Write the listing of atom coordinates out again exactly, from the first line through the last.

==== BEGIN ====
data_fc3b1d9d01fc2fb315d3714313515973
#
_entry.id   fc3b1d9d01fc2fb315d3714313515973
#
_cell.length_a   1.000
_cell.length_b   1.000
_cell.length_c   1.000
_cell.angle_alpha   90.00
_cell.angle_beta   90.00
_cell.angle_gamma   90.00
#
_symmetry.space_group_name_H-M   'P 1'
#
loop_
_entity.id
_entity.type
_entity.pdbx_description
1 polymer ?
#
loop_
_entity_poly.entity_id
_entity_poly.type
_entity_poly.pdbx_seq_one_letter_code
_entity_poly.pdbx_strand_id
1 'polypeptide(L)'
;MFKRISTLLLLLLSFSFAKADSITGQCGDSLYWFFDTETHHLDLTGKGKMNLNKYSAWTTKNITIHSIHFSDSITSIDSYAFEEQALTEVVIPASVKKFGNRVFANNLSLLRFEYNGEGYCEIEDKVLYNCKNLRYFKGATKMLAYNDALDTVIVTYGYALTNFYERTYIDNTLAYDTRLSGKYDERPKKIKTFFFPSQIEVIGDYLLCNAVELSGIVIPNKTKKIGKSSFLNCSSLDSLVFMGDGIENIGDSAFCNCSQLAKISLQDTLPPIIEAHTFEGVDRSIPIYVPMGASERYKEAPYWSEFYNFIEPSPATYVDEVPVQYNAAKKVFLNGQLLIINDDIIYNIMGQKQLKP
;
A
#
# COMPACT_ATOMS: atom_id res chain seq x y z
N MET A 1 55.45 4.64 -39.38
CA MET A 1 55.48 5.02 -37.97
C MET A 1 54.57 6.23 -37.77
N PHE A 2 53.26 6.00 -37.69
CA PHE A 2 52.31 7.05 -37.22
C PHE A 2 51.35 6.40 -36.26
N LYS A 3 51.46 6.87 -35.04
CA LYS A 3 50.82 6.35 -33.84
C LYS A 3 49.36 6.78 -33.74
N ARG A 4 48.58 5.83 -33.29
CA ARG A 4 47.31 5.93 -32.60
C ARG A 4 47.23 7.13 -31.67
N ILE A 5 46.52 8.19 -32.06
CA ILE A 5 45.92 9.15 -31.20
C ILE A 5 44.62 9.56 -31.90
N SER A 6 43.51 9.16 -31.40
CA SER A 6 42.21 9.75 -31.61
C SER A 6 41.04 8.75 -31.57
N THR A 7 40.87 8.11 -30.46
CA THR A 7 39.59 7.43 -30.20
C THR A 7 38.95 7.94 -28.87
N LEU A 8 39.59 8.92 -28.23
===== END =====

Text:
data_fc3b1d9d01fc2fb315d3714313515973
#
_entry.id   fc3b1d9d01fc2fb315d3714313515973
#
_cell.length_a   1.000
_cell.length_b   1.000
_cell.length_c   1.000
_cell.angle_alpha   90.00
_cell.angle_beta   90.00
_cell.angle_gamma   90.00
#
_symmetry.space_group_name_H-M   'P 1'
#
loop_
_entity.id
_entity.type
_entity.pdbx_description
1 polymer ?
#
loop_
_entity_poly.entity_id
_entity_poly.type
_entity_poly.pdbx_seq_one_letter_code
_entity_poly.pdbx_strand_id
1 'polypeptide(L)'
;MFKRISTLLLLLLSFSFAKADSITGQCGDSLYWFFDTETHHLDLTGKGKMNLNKYSAWTTKNITIHSIHFSDSITSIDSYAFEEQALTEVVIPASVKKFGNRVFANNLSLLRFEYNGEGYCEIEDKVLYNCKNLRYFKGATKMLAYNDALDTVIVTYGYALTNFYERTYIDNTLAYDTRLSGKYDERPKKIKTFFFPSQIEVIGDYLLCNAVELSGIVIPNKTKKIGKSSFLNCSSLDSLVFMGDGIENIGDSAFCNCSQLAKISLQDTLPPIIEAHTFEGVDRSIPIYVPMGASERYKEAPYWSEFYNFIEPSPATYVDEVPVQYNAAKKVFLNGQLLIINDDIIYNIMGQKQLKP
;
A
#
# COMPACT_ATOMS: atom_id res chain seq x y z
N MET A 1 55.45 4.64 -39.38
CA MET A 1 55.48 5.02 -37.97
C MET A 1 54.57 6.23 -37.77
N PHE A 2 53.26 6.00 -37.69
CA PHE A 2 52.31 7.05 -37.22
C PHE A 2 51.35 6.40 -36.26
N LYS A 3 51.46 6.87 -35.04
CA LYS A 3 50.82 6.35 -33.84
C LYS A 3 49.36 6.78 -33.74
N ARG A 4 48.58 5.83 -33.29
CA ARG A 4 47.31 5.93 -32.60
C ARG A 4 47.23 7.13 -31.67
N ILE A 5 46.52 8.19 -32.06
CA ILE A 5 45.92 9.15 -31.20
C ILE A 5 44.62 9.56 -31.90
N SER A 6 43.51 9.16 -31.40
CA SER A 6 42.21 9.75 -31.61
C SER A 6 41.04 8.75 -31.57
N THR A 7 40.87 8.11 -30.46
CA THR A 7 39.59 7.43 -30.20
C THR A 7 38.95 7.94 -28.87
N LEU A 8 39.59 8.92 -28.23